Yesterday, the IESG, the group that approves RFCs for publication received an appeal from Julian Mehnle to not to publish the Sender-ID spec as an experimental RFC due to technical defects. IESG members' responses were sympathetic to his concerns, so I'd say that a Sender-ID RFC has hit a roadblock. The problem is simple: Although Sender-ID defines a new record type, called SPF 2.0, it also says that in the absence of a 2.0 record, it uses the older SPF1 record. Since SPF and Sender-ID can use the same records, if you publish an SPF record, you can't tell whether people are using it for SPF or Sender-ID. Ned Freed commented... more

Jerry Falwell Critic Can Keep Domain Name, Appeals Court Says

I want to call your attention to a very important Internet free speech decision, perhaps the most significant of our domain name cases from the past several years. In Lamparello v. Falwell, the United States Court of Appeals for the Fourth Circuit held today that the use of the domain name www.fallwell.com for a web site devoted to denouncing the views of Rev. Jerry Falwell about homosexuality neither infringes Falwell's trademark in his name nor constitutes "cybersquatting." more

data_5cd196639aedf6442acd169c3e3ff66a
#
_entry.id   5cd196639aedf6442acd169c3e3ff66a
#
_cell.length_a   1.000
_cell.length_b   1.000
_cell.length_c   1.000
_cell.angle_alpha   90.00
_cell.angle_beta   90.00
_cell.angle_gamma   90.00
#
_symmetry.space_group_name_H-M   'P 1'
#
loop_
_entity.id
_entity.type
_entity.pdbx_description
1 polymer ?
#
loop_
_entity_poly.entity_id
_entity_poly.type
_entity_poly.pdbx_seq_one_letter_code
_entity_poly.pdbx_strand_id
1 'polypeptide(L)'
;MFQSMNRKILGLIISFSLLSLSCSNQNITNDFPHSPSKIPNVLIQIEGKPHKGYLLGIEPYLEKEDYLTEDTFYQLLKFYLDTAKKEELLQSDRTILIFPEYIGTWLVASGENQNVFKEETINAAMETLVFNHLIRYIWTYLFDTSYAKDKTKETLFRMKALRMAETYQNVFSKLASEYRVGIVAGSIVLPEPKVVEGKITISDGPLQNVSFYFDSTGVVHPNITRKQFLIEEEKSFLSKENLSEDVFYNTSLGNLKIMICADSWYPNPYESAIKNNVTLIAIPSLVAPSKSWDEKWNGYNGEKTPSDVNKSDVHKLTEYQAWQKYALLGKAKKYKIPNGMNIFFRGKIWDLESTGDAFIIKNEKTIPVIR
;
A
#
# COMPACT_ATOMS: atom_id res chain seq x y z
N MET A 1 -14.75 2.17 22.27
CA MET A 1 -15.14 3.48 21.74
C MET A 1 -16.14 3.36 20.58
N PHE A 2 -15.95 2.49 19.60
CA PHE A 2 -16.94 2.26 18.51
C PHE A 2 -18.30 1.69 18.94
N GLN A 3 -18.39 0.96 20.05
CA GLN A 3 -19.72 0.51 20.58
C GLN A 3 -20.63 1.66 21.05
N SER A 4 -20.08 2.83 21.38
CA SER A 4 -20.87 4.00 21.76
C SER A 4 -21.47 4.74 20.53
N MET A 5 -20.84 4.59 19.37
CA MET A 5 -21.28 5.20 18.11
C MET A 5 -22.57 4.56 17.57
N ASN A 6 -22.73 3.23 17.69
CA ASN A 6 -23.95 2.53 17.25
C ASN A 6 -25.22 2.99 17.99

Criticism of Trademark Owner Deemed Legitimate Interest under ICANN UDRP

BioCryst Pharmaceuticals, Inc., of Birmingham, Alabama, challenged registration of domain name www.biocrystpharmaceuticals.com. Respondent used domain name to criticize the Complainant's business (BioCryst Pharmaceuticals, Inc. v. Kumar Patel, Case No. D2005-0674). Panelist Daniel Gervais denied relief, stating... more

So You Think You're Safe from DNS Cache Poisoning?

Everyone is probably well aware of the Kashpureff-style DNS cache- poisoning exploit (I'll call this "classic cache poisoning"). For reference, see the original US-CERT advisory prompted by this exploit. Vendors patched their code to appropriately scrub (validate) responses so that caches could not be poisoned. For the next 7-8 years, we didn't hear much about cache poisoning. However, there was still a vulnerability lurking in the code, directly related to cache poisoning. ...On April 7, 2005, the SANS ISC (not to be confused with Internet Systems Consortium) posted an update detailing how Microsoft Windows DNS servers were still being poisoned, even though the "Secure cache against pollution" option was set. The SANS ISC found that Windows DNS servers using BIND4 and BIND8 servers as forwarders were being poisoned. But how could this be? more